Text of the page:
Officer Christopher Rudy in 1993, when hanging out and drinking with friends in a warehouse, helped one of those friends out by luring a man to that warehouse and then watched him get tortured, menaced with a gun, and threatened with homosexual rape while he personally beat the man, poured beer in his face, and ignored police radio calls, including one “officer needs assistance” call. After receiving a 12-day suspension slap on the wrist for failing to take police action, for inflicting physical abuse, for providing false statements, and for engaging in conduct unbecoming a police officer, he was returned to active duty.
Six foot, 3 inch, 290 pound Officer Carl Holmes in 1992, after seeing a man urinating in an alley, tackled the man, kicked him, hit him in the head, slammed him into a car, and stepped on his penis. I should mention that the man was a kidney patient who was six inches shorter and 100 pounds lighter than Holmes. His 20-day suspension was reduced to five, and he was later promoted to lieutenant.
Lt. Jonathan Josey, during Puerto Rican Day festivities in 2012, was videotaped brutally punching a small Latinx woman named Aida Guzman in the face, bloodying her mouth and nose, and knocking her to the ground apparently because he mistakenly thought she had intentionally splashed a little water on him. The City, probably realizing that a jury might- and should- view such brutality as cowardly and misogynistic and therefore render a million dollar verdict, decided to settle Ms. Guzman’s lawsuit for $75,000. Despite Josey having been suspended, fired, arrested, and charged for the vicious assault (but incredibly and inexplicably acquitted despite the incriminating video), he was reinstated a year later with back pay.
Every single year from the time of (and even before) those four aforementioned cases up to and including 2019, Philadelphia police officers have engaged in the type of systemic brutality and corruption that make the Bloods and Crips look like pansies.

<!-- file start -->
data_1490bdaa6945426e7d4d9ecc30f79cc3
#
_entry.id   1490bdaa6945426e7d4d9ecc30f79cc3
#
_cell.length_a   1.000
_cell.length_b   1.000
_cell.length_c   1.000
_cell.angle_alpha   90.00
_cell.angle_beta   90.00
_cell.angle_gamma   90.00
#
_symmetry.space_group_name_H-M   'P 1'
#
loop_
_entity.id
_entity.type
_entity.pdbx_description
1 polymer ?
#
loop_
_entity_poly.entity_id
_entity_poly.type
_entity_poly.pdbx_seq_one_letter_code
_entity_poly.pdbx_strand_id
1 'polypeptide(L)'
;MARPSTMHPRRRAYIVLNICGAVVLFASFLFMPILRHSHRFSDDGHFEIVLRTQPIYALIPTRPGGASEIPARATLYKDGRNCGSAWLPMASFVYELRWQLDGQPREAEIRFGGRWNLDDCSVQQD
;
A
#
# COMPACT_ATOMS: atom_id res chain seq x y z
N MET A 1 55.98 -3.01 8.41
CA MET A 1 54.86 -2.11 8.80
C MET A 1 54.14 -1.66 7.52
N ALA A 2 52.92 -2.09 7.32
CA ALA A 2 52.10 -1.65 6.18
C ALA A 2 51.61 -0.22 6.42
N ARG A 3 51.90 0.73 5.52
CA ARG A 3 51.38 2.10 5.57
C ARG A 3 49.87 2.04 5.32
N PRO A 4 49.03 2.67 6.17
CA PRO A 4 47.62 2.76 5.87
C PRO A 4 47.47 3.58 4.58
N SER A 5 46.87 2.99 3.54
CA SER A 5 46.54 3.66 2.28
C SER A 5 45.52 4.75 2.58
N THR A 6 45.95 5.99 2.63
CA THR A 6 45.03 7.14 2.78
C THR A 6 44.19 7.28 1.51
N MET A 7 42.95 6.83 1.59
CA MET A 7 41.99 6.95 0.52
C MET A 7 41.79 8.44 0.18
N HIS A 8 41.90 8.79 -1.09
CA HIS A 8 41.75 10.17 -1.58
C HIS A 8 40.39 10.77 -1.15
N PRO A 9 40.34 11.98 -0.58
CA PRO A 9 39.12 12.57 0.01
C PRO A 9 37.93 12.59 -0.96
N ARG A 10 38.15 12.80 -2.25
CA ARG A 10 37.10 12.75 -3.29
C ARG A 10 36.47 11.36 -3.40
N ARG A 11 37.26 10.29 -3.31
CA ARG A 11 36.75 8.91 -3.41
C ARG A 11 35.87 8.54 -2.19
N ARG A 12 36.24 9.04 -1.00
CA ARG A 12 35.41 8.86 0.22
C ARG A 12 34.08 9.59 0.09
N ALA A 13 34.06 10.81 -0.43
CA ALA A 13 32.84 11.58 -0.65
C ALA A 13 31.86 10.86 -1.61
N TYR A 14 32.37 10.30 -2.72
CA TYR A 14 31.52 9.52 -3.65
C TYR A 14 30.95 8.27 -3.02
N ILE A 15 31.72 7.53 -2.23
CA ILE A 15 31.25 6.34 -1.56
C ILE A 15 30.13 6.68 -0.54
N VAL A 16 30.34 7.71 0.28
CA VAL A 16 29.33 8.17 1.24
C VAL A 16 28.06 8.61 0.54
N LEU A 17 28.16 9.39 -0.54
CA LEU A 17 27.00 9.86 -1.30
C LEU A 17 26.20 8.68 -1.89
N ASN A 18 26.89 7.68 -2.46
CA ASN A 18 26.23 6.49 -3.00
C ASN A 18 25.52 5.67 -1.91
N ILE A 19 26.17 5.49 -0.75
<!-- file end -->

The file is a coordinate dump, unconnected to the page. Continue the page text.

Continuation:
The Philadelphia police arbitration system is based on a state law known as Legislative Act 111 of 1968. That act allows a civilian arbitrator from the American Arbitration Association to “ignore findings of fact” regarding brutality, corruption, and other misconduct deemed founded by Internal Affairs Division (IAD) and the Police Board of Inquiry (PBI). The act also allows the arbitrator to “reject the punishment” assessed by IAD and PBI “even if the facts as charged have been proven.” For more information about the brutality/corruption-enabling arbitration act, read a powerful and meticulous legal analysis by the Philadelphia Bar Association regarding the act’s inherent and intentional flaws. It can be found at https://powerinterfaith.org/wp-content/uploads/2016/02/Arbitrations-of-Philadelphia-Police-Discipline-2002-article.pdf. Although it was written in 2002, it is remarkably timely and prescient in 2019 and beyond.
Here are the three easy ways to end police brutality and corruption.
1. A state law must be immediately passed to abolish brutality/corruption-enabling Legislative Act 111 of 1968. Accordingly, you must demand that each Philadelphia-based state legislator introduce or co-sponsor legislation to abolish it. In addition, you must demand that the Mayor, the District Attorney, the Sheriff, each City Council member, and each Philadelphia-based congressperson officially and publicly go on record as having fully endorsed this proposed abolition via resolutions, proclamations, or formal office correspondence. For information regarding the name and phone number of each of the pertinent local, state, and federal elected officials, call Committee of Seventy at (215) 557-3600.
2. A state and federal law should be passed to make individual police officers personally liable (along with the city government’s deep pockets) for their own brutality, thereby requiring that at least half of their own salary be garnished to pay a portion of any civil judgments/settlements in connection with meritorious brutality lawsuits.
3. Download the “Mobile Justice Pennsylvania” app that allows you to permanently videotape and audiotape all encounters with police. For more details, log on to aclu.org.